Socialist Leader: Nuclear Referendum Begets Change in Bulgaria!
Bulgaria's ex PM and leader of the opposition Bulgarian Socialist Party, Sergey Stanishev, has hailed the results of Sunday's referendum on nuclear energy as the "start of change" against the ruling center-right party GERB.
A little over 20% of the eligible voters in Bulgaria cast their vote in Sunday's referendum on the construction of a second nuclear power plant in Bulgaria; of those, 61% voted "yes", and 39% voted "no". Even though the turnout is not sufficient to make the result of the referendum binding, it is still enough to take the question to the Bulgarian Parliament.
Stanishev saw this result as a win for the Bulgarian Socialist Party, the long-standing promoter of the construction of the Belene nuclear power plant, which in 2012 organized the referendum by collecting 770 000 signatures in favor of a referendum petition.
The chief of the Bulgarian Socialist Party further used the results from the vote to slam him political opponent, Bulgarian Prime Minister Boyko Borisov, and the ruling GERB party.
"Mr. Borisov's behavior is inadequate to the will of the Bulgarian citizens. GERB can now assume only a defensive position, they cannot impose their agenda on the society any more," Stanishev stressed.
"The big loser is certainly Mr. Borisov," he said, promising that the Socialist Party will continue to work in favor of the Belene NPP project – which was terminated by the Borisov Cabinet in March 2012 as "economically unfeasible".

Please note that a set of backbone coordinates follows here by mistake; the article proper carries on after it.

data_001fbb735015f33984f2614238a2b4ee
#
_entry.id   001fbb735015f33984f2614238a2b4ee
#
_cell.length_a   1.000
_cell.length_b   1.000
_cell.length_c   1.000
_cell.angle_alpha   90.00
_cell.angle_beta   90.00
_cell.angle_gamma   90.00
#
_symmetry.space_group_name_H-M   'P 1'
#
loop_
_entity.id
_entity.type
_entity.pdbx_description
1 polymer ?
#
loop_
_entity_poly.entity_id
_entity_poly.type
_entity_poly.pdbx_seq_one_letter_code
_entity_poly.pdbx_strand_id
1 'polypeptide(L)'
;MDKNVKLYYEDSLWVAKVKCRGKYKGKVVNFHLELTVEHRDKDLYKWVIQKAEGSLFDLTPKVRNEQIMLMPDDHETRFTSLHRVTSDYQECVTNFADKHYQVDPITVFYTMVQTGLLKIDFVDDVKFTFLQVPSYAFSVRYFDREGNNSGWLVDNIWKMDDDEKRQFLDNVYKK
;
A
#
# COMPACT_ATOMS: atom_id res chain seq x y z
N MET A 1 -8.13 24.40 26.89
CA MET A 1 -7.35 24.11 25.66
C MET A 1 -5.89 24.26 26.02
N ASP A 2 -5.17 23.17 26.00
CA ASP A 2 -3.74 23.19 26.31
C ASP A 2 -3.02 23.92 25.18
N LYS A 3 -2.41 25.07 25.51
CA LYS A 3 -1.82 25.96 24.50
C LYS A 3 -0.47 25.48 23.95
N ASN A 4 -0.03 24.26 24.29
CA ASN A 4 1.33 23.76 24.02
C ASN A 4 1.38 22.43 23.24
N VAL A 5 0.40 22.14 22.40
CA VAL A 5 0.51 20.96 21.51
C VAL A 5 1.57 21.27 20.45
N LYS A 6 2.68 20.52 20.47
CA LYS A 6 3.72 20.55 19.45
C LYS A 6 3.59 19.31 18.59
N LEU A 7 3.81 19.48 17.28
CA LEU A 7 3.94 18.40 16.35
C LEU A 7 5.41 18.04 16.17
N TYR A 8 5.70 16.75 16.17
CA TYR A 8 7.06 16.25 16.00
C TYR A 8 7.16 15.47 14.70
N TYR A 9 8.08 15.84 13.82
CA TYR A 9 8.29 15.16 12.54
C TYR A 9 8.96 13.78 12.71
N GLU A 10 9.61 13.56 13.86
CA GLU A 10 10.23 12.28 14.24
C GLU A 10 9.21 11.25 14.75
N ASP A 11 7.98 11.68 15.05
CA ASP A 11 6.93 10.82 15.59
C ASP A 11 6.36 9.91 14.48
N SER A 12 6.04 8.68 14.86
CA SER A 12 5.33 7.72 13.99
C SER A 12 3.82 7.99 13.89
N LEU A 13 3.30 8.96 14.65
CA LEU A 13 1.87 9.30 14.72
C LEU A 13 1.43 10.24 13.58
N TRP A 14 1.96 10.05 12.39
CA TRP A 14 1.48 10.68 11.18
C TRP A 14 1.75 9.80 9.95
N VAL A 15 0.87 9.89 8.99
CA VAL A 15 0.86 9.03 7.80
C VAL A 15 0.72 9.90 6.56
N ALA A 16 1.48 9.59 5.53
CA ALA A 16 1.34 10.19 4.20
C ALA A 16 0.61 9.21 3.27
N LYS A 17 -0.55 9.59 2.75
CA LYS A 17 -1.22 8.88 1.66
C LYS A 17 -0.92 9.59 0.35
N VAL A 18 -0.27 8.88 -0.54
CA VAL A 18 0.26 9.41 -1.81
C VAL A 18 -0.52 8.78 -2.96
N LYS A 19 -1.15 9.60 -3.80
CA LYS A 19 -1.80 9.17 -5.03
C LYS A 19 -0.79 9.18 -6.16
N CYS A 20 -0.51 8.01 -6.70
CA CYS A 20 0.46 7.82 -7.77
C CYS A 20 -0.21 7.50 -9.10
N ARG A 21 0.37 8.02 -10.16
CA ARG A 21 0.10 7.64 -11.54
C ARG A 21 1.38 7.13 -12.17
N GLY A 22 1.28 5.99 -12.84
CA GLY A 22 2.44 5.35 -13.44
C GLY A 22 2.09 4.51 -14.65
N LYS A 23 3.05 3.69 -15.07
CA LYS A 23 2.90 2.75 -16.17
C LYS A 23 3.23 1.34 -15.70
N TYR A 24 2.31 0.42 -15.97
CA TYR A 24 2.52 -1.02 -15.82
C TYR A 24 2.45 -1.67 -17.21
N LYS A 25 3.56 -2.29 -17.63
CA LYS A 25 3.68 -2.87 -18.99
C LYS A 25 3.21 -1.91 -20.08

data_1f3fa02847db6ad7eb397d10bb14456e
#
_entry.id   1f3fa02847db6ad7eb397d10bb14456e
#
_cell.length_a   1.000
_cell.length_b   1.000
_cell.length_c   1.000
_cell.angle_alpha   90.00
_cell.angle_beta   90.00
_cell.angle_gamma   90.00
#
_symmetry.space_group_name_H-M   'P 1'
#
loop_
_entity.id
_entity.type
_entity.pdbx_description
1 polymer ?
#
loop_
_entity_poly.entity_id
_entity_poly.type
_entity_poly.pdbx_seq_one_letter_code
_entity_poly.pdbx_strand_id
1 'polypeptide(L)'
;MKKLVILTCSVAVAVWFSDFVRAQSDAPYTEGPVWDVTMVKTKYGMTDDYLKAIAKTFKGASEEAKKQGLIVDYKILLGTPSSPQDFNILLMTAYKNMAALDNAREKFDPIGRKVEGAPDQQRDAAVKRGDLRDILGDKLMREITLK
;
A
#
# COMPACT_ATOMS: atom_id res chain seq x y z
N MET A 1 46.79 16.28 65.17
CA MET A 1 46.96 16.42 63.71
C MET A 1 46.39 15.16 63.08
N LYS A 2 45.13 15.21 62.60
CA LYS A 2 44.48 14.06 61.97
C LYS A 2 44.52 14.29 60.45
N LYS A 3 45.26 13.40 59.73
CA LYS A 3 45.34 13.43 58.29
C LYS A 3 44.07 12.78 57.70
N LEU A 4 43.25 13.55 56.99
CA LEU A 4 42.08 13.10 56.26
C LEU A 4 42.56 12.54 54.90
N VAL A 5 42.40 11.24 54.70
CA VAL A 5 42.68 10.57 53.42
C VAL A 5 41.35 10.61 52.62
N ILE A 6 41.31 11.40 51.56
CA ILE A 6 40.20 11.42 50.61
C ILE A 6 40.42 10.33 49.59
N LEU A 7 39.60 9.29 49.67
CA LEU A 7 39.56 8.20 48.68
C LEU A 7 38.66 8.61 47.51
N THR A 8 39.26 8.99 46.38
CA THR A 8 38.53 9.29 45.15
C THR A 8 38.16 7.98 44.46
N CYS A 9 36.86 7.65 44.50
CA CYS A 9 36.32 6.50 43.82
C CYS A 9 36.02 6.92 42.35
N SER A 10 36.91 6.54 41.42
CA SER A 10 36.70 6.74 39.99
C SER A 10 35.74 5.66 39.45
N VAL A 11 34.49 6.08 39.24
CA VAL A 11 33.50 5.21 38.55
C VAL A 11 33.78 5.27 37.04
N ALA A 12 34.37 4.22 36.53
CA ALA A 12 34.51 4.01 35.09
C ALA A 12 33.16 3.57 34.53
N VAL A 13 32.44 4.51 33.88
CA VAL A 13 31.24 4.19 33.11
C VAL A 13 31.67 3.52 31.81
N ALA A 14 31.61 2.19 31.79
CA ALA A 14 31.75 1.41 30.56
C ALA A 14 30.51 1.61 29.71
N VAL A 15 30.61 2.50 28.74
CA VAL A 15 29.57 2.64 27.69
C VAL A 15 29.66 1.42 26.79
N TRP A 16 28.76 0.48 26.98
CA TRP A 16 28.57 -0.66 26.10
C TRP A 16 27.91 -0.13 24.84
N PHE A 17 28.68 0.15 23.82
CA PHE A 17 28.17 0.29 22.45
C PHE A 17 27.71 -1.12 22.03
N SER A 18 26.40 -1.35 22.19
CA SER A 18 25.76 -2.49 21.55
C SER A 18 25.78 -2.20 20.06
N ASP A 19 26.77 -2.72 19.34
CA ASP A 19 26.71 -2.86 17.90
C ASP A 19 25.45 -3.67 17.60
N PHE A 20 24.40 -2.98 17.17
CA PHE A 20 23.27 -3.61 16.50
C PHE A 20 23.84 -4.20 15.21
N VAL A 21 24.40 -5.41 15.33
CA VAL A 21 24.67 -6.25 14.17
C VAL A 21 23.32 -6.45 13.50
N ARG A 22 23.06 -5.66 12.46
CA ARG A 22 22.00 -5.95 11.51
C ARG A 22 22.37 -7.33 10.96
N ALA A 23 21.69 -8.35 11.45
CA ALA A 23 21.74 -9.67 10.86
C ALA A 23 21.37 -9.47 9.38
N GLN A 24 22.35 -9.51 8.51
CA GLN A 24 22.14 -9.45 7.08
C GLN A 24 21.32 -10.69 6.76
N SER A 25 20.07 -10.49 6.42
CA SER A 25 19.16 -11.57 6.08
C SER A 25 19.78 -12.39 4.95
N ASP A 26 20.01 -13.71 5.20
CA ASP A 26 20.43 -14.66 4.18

"I would like to thank all those who voted with "yes" or "no". This is what civil society and true democracy are all about. For the first time Bulgarians voted for something positive – so that their children can be engineers and skilled laborers, and not only employed in the service sector. This is very important after the disappointments of Bulgaria's transition in the past 20 years. The cause of nuclear energy in Bulgaria is not a party cause," Stanishev stressed.
Stanishev further thanked the voters of the ruling GERB party who backed the second NPP at the referendum because in his words they proved they "didn't vote according to orders".
"Many didn't vote because of a lack of trust in our political system, others – because party leaders told them not to, others because they thought it didn't matter, and still others – out of fear. Only Bulgaria lost when you didn't vote," he stated.
Stanishev believes that Sunday's referendum was a successful first step "giving a chance for the development of civil society in Bulgaria."
With respect to the low voter turnout, Stanishev reminded that back in 2007 Boyko Borisov was elected Mayor of Sofia with only 200 000 votes out of 1 million voters, while his successor Yordanka Fandakova was elected with a 23% voter turnout at the Sofia mayor elections in 2011.
"The civil society has a future. Change in Bulgaria started today," Stanishev concluded.
- » Hot Water Stops in Downtown Sofia from June 7 to June 16
- » Sofia to Send Next Week Its Position on EC antitrust Case Against Gazprom
- » Sofia Plans to Require More Information From Brussels About Gazprom Case
- » The Fifth Block of Kozloduy NPP Is Stopped Because of Planned Modernization
- » Sofia Prepares Statement on Gazprom’s Obligations
- » New Prices of The Thermal Energy in The Country